After months or years of being on continuous red alert, things are finally settled. “Now, I can relax,” you might think, and, in some ways, you would be right; but, once you let your guard down it’s very easy to feel overwhelmed with the challenges of your new life, and to suddenly get sick. I know it’s counter-intuitive to think you are more likely to fall ill when the extreme pressure is over, but the body-mind has a way of stepping up to the plate when threats are constant, and relaxing its vigilance when things calm down. How paradoxical that the same deep, cellular relief allowing you to open up and heal, makes you more prone to opportunistic colds and infections. However, it’s typical, after the real threat has passed, to suddenly get sick with something. By taking very good care of yourself you can actually strengthen your immune system.
The following simple, but not easy, suggestions will keep you healthy:
Eat well (lots of fruits, veggies, yogurt or probiotics, and whole grains).
Relax (meditate, resist over-scheduling yourself, listen to music, lie on the couch and read a book, have a cup of tea, take a warm bath, etc.).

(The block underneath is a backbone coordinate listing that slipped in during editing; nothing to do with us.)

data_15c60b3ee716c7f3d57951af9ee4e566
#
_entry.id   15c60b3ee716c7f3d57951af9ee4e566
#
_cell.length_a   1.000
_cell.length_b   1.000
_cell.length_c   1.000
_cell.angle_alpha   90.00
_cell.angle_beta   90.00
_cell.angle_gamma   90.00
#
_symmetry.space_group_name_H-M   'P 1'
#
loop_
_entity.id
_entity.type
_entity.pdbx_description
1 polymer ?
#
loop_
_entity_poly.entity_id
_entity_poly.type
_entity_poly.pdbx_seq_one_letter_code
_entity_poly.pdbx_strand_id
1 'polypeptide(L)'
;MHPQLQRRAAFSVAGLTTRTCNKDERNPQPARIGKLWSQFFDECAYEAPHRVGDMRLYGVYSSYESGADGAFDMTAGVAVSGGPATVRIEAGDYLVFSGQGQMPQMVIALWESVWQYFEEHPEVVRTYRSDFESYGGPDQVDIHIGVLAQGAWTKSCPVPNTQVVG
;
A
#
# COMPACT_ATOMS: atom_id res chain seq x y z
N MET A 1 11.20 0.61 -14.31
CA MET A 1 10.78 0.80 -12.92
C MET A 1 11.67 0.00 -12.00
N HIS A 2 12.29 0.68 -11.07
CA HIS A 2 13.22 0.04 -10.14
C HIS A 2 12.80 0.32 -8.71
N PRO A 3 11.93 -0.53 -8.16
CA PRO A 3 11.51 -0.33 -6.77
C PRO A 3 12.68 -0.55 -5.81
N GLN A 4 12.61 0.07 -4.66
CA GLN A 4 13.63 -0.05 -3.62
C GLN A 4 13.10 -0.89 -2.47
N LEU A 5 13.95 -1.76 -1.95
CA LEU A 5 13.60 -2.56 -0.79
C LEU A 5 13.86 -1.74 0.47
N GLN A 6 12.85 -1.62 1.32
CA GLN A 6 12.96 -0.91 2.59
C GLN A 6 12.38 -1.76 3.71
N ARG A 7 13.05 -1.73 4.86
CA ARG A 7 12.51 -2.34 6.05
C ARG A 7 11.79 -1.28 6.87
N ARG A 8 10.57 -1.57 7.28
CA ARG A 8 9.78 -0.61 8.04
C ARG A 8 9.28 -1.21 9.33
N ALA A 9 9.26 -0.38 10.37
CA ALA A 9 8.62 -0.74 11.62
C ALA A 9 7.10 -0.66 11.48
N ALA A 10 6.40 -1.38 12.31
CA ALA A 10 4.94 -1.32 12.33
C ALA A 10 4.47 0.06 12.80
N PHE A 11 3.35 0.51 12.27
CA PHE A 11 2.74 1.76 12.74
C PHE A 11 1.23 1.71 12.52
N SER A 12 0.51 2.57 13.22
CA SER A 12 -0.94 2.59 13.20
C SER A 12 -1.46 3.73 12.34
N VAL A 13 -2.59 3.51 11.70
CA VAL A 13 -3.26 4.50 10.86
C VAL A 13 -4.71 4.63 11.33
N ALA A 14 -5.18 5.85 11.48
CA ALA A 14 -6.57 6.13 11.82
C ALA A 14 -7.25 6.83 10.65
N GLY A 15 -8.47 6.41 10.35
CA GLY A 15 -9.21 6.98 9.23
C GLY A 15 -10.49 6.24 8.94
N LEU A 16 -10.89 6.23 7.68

Get enough sleep.
Soak up some nature (walk or drive someplace for a change of scene).
Keep writing in your journal; you are still processing and venting is good.
Remind yourself that you are over the worst, but that very same relief necessitates greater vigilance and self care.
While you know you have been through an emotional wringer you may not be aware of how romantically vulnerable you are. By all means, date, but be careful. Not necessarily so cautious of others as of your own new porosity and desire to connect. A strong desire to find someone may cloud your good sense. Those of you who have been coupled for decades know the joys of long-term intimacy and may want to replicate them the first chance you can. Of course, some will run for the hills at the hint of anything serious; either tendency is a red flag and fairly screams: slow down. This is a perfect time to develop or renew your relationship with yourself. If you have done almost everything as a couple, you can learn how to independently go to a movie, museum, or restaurant. Even if the thought of doing things solo gives you the heebie-jeebies, experiment. You are not the same person you were years ago and you may love the freedom of doing what you want when you want without having to consider someone’s else’s preferences. Allow the joy of discovering new aspects of yourself, while making friends (see Losing Friends), and seeing where an open heart and mind lead. If you feel some anxiety, let it work in your favor, as it does for test-taking, sharpening the mind and reaction times. If more than a little nervousness plagues you, try some Rescue Remedy (see Herbal and Homeopathic Helpers). Freedom can be a heady experience, but you will adjust and come to love captaining your own ship.
Copyright Nicole S. Urdang